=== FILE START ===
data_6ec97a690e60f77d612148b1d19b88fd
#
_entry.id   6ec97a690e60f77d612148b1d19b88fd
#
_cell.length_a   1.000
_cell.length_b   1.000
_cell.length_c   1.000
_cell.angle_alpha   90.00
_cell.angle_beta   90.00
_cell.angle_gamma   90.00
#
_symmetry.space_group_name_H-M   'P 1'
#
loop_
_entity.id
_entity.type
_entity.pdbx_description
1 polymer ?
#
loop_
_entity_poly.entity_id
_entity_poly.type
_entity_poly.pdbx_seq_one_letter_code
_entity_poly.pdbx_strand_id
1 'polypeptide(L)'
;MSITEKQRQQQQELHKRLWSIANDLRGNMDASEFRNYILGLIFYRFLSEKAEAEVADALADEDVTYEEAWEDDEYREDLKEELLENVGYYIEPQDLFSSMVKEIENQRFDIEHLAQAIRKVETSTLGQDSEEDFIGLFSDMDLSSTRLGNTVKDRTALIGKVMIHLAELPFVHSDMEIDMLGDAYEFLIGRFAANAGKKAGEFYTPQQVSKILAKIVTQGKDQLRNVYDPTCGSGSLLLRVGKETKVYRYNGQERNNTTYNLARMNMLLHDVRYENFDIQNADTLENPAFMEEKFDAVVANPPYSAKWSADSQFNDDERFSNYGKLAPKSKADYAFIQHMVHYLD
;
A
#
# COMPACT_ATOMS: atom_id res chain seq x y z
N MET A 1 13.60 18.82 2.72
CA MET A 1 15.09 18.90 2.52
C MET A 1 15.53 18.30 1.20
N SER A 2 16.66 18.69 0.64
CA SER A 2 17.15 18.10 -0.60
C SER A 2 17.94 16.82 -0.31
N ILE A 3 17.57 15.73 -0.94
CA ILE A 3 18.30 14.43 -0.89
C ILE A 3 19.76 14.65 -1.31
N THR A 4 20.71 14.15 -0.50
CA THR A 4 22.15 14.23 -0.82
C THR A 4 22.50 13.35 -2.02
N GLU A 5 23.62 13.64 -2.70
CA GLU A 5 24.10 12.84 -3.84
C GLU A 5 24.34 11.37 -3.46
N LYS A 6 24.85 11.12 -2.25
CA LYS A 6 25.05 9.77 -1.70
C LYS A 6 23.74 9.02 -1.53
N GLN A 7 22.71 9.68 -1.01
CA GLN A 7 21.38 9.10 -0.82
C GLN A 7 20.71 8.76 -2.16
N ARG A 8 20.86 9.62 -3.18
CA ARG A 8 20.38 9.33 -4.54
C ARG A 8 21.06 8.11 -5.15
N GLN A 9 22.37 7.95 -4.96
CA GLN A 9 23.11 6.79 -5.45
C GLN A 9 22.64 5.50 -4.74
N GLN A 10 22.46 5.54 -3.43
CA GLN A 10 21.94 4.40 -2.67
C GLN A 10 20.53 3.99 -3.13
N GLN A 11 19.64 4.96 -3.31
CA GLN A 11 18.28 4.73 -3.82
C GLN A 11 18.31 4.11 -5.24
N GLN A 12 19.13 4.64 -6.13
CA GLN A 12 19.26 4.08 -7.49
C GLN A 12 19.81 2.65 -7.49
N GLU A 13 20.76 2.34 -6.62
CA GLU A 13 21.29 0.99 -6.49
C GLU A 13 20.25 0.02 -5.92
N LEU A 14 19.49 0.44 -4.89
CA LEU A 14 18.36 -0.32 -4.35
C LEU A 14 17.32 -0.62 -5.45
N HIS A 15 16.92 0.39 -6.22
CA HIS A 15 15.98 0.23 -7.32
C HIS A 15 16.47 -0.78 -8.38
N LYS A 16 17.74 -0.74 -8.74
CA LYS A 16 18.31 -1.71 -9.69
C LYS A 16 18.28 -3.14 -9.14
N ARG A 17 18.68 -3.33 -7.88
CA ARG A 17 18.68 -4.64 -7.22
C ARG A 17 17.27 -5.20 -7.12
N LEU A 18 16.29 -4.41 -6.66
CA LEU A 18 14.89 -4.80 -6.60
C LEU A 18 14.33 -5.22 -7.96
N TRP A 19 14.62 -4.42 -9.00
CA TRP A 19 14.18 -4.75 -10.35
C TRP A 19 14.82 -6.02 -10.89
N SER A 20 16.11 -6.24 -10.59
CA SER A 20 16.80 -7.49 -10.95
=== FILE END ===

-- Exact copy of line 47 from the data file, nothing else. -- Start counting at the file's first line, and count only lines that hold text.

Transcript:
CA LYS A 6 25.05 9.77 -1.70